Can eating certain healthy foods consistently help you to live longer? According to a new study published Wednesday in the New England Journal of Medicine, the answer is yes.

Researchers at the Harvard T.H. Chan School of Public Health monitored the eating habits of almost 50,000 women and more than 25,000 men from the Nurses’ Health Study and the Health Professionals Follow-up Study over a 12-year period. The participants, who ranged in age from 30 to 75 at the start of the study, were then tracked for a subsequent 12 years. The researchers compared the information they had on dietary changes made during the first 12 years to the number of deaths and their causes during the follow-up period.

Participants were given points according to how well they incorporated components of three different healthy-eating approaches: the U.S. Dietary Guidelines, the Mediterranean Diet, and the DASH (Dietary Approaches to Stop Hypertension) diet. All of these plans generally emphasize eating whole grains, fruits and vegetables, and lean protein and limiting unhealthy fat, sodium, sugar-sweetened and processed foods and red meat.

People whose point tallies improved by 20 percent over the 12-year follow-up period (meaning their diets contained more healthy elements and fewer unhealthy ones) were 8 to 17 percent less likely to die during that period of time.

Eating more whole grains, vegetables, fruits, and fish resulted in the largest improvements in diet scores.

 

It's Never Too Late to Start Eating Healthier

More good news: Those whose scores rose by 20 percent on the Dietary Guidelines and Mediterranean Diet point scale also had a reduced risk of dying from cardiovascular disease. “This is the first study to demonstrate that improvement in these three diet scores over time is associated with reduced risk of total and cardiovascular mortality,” says study lead author Mercedes Sotos-Prieto, Ph.D., an assistant professor in food and nutrition science at Ohio University and visiting scientist at Harvard T.H Chan School of Public Health.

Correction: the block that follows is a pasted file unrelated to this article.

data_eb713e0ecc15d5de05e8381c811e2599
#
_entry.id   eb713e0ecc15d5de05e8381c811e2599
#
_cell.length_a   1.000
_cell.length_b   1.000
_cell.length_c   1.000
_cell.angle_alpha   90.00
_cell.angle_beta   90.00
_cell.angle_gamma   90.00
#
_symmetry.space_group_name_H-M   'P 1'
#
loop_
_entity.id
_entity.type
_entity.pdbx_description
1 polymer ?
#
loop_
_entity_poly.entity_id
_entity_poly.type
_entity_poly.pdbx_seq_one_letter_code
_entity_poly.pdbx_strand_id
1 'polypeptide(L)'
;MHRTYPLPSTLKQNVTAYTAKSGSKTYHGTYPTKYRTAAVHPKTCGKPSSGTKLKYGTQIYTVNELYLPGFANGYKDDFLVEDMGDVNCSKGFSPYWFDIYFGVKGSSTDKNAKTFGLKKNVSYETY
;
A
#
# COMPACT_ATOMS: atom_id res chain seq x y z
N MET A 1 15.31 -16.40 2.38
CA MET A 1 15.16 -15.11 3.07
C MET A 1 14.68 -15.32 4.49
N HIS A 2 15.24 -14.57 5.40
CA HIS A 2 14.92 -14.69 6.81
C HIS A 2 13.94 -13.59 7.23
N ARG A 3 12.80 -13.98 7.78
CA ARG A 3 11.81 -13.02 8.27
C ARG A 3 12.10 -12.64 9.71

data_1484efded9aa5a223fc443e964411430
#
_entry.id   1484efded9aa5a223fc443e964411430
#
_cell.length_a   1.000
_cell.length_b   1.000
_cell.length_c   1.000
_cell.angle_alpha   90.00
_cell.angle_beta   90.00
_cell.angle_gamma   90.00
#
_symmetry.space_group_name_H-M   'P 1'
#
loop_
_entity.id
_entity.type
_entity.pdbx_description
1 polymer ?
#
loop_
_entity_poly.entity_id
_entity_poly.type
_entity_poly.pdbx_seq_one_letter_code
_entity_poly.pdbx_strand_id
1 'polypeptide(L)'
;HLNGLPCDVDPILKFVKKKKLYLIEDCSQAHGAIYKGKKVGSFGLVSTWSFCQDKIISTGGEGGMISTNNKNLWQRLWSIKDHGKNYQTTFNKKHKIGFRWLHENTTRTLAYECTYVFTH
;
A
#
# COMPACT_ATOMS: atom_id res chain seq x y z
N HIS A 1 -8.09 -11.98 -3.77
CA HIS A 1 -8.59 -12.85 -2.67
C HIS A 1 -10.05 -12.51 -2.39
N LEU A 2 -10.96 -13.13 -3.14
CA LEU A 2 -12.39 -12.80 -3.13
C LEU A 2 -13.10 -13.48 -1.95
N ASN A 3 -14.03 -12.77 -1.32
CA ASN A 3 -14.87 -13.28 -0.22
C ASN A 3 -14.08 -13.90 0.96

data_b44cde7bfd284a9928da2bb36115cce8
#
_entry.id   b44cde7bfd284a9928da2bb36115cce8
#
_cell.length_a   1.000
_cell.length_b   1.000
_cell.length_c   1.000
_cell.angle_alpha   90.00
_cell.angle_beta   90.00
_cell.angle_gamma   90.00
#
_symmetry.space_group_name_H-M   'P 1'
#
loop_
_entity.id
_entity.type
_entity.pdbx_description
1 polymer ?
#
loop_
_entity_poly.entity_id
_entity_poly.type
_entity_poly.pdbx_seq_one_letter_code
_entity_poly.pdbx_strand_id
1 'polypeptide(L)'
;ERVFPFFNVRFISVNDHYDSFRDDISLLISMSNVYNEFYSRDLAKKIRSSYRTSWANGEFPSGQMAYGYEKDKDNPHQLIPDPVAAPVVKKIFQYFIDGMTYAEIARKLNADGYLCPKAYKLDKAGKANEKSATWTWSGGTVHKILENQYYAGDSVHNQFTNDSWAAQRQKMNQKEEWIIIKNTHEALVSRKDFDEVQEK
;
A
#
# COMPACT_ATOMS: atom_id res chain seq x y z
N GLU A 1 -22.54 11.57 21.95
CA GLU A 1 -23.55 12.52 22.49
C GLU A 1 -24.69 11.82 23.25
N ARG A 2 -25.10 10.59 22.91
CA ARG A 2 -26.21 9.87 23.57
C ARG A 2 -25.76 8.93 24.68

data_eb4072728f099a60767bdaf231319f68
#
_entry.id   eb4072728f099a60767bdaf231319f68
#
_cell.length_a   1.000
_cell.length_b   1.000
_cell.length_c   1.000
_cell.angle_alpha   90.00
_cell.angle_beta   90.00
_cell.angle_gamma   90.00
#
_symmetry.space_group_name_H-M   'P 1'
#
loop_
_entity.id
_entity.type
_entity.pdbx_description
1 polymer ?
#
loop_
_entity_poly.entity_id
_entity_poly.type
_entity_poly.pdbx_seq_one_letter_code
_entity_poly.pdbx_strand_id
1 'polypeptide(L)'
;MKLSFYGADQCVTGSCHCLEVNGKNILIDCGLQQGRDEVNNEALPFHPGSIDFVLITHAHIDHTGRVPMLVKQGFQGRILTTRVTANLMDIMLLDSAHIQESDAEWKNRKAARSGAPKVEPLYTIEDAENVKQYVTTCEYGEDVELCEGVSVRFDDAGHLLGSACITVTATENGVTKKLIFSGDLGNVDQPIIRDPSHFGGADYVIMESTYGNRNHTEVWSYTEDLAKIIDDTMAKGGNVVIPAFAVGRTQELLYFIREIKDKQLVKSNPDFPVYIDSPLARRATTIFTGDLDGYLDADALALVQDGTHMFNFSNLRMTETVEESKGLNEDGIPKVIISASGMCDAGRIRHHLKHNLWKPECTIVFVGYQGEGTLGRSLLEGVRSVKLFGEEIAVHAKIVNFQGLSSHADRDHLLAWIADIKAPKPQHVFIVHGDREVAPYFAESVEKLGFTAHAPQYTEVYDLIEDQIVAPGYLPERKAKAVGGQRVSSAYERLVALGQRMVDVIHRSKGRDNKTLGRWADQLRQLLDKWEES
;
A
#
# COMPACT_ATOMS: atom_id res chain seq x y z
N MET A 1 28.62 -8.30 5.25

People who had the lowest diet quality at the start of the study and who improved their eating habits the most got an even bigger payoff: Their risk of dying prematurely declined from 15 to 28 percent. In addition, the longer healthy dietary changes were maintained, the greater the reduction in risk. And as might be expected, those who adopted more unhealthy dietary habits saw a 6 to 12 percent greater risk of dying during the follow-up period.

“One of the main points of this study is it’s never too late to make changes to your diet,” says Dana Hunnes, Ph.D., R.D., an adjunct assistant professor of nutrition at UCLA’s Fielding School of Public Health, who was not involved with the study. “Instituting modest, incremental changes can add up, regardless of age.”

Small Changes Make a Difference

What’s more, even small shifts in your daily diet can help add years to your life. For example, according to the researchers, swapping one serving of red meat a day for a serving of nuts or beans would lead to a 20 percent improvement in diet quality. And just eating more fruits and vegetables—going from no daily servings to four servings of fruit or five servings of vegetables—raised the scores by 10 percent. Other changes that can make a difference include cutting out sugar-sweetened drinks, consuming one less alcoholic drink a day, and eating more foods high in healthy fat, such as olive oil and avocado.